News / USA

    Obama Europe Trip to Focus on Economy, Security

    US President Barack Obama tapes the weekly address, May 13, 2011
    US President Barack Obama tapes the weekly address, May 13, 2011

    Multimedia

    Kent Klein

    President Barack Obama is scheduled to leave early Monday for a six-day, four-nation tour of Europe.  The president will talk with European leaders about improving the global economy and regional security as well as bilateral and multilateral relations.  

    After a week of concentrating on the upheavals in the Middle East, President Obama will turn his attention to Europe and its concerns, mainly the state of the global economy.

    The president will start in Ireland, whose economy, once called Europe’s “tiger,” is now reeling from a debt crisis.  (An interactive map on the trip can be found here)

    Obama will mix business with pleasure in Ireland, visiting a small village where some of his ancestors had lived. "I am expecting to go not only to all the famous sites, but also to go to Moneygall, where my great-great-great-great-great grandfather hails from," he said.

    Almost 37 million Americans claim Irish heritage, and Mr. Obama says the two countries share a close kinship.

    Next, the president will spend two days in London for a formal state visit.  

    He and Mrs. Obama will stay at Buckingham Palace, where Britain’s Queen Elizabeth II will host a state dinner in their honor.

    In London, Obama will speak to both houses of the British Parliament, and he will talk with Prime Minister David Cameron about the economy, security and other issues.

    Steven Clemons, a senior fellow at Washington’s New America Foundation, says the United States and Britain have an enormous stake in the recent changes in the Middle East and North Africa. “The phenomenal changes underway and which will likely continue for years in the Middle East, the ongoing challenges of troop deployment in Afghanistan, the combined NATO and allied forces intervention in Libya," he said.

    But analysts say the main purpose of the meetings in London might be to smooth over recent rough spots in the so-called “special relationship” between the United States and Britain.

    After disagreements, including the Obama administration blaming Britain for last year’s BP oil spill in the Gulf of Mexico, Steven Clemons says the special relationship is not as special as it once was.  But he says that might not be cause for concern. “I do not look at the conflict as a problem as much as it is a sign of a natural and healthy move to a different kind of relationship in the future that may actually be more effective," he said.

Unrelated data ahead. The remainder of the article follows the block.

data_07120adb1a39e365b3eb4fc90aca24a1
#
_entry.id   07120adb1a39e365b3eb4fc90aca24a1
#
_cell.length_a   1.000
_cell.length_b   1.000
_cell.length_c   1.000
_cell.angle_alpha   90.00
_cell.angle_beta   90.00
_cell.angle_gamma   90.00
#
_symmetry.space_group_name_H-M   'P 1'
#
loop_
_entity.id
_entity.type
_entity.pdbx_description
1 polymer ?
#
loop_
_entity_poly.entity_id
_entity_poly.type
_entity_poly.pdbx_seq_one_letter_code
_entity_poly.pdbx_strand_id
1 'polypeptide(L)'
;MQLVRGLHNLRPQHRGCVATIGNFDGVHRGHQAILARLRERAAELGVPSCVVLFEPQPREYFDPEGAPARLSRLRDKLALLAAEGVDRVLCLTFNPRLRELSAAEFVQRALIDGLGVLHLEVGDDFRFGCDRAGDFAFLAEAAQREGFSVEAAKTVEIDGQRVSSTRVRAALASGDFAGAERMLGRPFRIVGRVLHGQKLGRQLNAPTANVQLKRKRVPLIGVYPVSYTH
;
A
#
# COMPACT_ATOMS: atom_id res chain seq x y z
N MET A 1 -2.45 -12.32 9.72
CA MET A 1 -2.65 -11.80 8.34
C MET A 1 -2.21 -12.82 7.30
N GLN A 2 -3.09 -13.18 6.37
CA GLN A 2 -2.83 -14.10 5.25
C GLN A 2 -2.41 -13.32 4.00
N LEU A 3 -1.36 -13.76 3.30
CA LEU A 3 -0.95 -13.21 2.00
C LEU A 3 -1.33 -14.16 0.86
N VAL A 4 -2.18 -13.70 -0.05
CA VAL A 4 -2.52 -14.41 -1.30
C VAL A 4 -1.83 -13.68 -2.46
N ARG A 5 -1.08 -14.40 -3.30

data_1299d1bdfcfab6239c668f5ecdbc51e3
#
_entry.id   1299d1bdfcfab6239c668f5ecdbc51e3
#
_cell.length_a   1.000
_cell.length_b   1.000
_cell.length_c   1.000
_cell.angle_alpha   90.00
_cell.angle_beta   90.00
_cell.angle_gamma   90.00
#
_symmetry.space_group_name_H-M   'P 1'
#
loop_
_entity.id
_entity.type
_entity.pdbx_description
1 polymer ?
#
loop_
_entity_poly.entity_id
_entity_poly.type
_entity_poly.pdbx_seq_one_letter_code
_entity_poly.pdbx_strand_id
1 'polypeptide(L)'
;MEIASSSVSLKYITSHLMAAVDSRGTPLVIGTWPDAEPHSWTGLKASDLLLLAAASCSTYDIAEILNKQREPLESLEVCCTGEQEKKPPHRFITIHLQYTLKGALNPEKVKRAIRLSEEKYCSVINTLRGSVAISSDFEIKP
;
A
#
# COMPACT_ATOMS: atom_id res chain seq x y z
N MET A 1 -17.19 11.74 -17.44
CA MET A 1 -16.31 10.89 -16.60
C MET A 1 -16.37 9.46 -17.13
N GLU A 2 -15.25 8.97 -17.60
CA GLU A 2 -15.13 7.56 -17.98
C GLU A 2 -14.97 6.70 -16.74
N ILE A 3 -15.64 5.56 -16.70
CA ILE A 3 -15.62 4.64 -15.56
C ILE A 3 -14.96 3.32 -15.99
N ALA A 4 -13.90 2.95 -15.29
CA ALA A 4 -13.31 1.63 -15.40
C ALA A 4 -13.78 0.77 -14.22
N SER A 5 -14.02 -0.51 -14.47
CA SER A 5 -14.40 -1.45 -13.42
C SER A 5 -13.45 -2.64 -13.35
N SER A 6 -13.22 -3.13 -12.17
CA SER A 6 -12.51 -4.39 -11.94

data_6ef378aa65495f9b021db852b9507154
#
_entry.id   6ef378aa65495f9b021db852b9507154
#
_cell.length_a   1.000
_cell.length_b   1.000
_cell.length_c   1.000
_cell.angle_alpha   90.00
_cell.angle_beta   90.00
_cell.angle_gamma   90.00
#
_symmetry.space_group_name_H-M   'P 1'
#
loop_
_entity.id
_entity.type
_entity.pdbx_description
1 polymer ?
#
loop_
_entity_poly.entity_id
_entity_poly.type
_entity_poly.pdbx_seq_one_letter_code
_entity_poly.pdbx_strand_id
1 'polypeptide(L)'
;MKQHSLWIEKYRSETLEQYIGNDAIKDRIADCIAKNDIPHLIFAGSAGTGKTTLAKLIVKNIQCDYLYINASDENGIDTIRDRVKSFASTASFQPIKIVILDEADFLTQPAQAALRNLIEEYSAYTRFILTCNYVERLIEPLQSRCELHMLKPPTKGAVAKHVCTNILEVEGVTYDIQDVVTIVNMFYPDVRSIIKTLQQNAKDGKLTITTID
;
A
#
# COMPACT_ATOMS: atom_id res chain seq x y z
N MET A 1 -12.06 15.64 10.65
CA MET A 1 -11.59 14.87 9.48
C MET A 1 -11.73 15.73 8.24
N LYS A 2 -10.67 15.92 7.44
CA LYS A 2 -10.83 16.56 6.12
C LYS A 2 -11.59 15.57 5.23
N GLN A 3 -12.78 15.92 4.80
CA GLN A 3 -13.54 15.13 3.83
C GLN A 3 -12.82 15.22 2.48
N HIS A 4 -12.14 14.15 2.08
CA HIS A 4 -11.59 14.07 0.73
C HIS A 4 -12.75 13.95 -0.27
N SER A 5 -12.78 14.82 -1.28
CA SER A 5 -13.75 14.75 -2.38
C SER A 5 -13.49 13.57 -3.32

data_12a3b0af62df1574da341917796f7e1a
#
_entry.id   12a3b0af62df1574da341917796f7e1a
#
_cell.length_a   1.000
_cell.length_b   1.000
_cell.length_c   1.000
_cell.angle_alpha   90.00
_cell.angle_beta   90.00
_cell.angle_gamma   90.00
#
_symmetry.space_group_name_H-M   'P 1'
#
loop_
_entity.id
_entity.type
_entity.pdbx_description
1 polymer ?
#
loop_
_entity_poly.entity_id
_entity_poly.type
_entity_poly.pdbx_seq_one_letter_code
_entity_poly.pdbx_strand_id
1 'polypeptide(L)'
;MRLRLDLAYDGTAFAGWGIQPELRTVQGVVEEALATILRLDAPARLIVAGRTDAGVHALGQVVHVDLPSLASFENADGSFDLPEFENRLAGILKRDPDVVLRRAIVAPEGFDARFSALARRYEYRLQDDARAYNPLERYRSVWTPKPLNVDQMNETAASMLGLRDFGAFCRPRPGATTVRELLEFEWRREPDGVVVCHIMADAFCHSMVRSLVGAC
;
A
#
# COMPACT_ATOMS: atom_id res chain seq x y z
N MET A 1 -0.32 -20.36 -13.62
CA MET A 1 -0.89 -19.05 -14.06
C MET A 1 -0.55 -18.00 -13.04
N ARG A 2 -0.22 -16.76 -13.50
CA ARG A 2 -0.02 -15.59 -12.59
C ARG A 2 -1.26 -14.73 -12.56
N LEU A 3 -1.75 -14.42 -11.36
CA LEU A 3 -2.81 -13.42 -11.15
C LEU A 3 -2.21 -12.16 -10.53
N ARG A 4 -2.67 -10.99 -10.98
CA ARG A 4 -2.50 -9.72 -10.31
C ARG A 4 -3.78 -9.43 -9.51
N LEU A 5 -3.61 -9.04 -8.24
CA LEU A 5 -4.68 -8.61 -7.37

The president moves on to Normandy, France, and the resort city of Deauville, where the Group of 8 industrial countries will hold its annual economic summit.

    The leaders will cover numerous issues, including global health, food security and arms control.  But their primary focus will be on the state of the world’s economy.

    Domenico Lombardi, a senior fellow at Washington’s Brookings Institution, says Mr. Obama knows the economic health of the other G-8 nations will affect the pace of America's economic recovery. “But, of course, it still contains some elements of fragility, and in that sense, it is very important for the U.S. economy that the other systemically important economies are doing well," he said.

    Lombardi says he expects Mr. Obama to push America’s European partners for tougher fiscal policies, especially toward heavily indebted countries such as Greece, Portugal and Ireland. “If anything, President Obama will be asking his European counterparts to be more aggressive in devising a more appropriate response to the crisis in Europe," he said.

    At the same time, the president hopes to reassure his counterparts on the strength and importance of their relationship.